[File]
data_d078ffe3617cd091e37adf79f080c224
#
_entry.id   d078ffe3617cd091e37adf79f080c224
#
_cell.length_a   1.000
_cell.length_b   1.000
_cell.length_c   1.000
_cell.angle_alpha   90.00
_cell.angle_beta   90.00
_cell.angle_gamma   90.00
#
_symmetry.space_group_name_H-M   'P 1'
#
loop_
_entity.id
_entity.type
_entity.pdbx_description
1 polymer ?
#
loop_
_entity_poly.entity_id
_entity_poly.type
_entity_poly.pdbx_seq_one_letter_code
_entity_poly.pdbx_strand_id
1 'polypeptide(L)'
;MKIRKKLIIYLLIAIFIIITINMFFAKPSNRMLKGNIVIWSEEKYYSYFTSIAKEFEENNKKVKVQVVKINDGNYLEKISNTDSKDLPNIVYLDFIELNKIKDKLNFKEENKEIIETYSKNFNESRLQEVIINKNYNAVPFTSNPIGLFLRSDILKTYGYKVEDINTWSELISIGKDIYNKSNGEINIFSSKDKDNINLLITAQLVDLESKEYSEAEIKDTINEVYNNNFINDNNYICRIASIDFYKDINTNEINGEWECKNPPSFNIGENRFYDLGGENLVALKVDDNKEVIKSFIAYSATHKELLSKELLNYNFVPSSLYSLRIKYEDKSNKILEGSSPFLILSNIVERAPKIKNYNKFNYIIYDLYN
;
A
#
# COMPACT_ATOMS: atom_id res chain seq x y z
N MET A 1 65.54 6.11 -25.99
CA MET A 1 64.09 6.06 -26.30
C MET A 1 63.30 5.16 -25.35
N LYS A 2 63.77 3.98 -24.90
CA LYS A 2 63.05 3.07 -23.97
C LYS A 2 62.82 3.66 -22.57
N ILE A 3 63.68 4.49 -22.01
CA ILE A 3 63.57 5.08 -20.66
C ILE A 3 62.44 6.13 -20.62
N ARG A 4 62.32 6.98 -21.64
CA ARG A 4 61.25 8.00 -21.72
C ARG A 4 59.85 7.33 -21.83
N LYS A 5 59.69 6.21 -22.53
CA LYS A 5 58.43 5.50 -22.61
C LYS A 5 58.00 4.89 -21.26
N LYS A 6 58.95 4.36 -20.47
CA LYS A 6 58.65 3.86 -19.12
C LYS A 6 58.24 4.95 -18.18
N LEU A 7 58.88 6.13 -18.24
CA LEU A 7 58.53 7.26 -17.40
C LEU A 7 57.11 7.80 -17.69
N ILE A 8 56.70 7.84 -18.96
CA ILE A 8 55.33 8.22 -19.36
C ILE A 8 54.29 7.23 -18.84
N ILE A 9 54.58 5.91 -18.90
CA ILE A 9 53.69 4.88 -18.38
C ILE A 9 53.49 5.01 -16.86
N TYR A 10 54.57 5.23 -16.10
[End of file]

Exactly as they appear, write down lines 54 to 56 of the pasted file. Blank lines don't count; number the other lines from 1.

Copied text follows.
C ILE A 8 54.29 7.23 -18.84
N ILE A 9 54.58 5.91 -18.90
CA ILE A 9 53.69 4.88 -18.38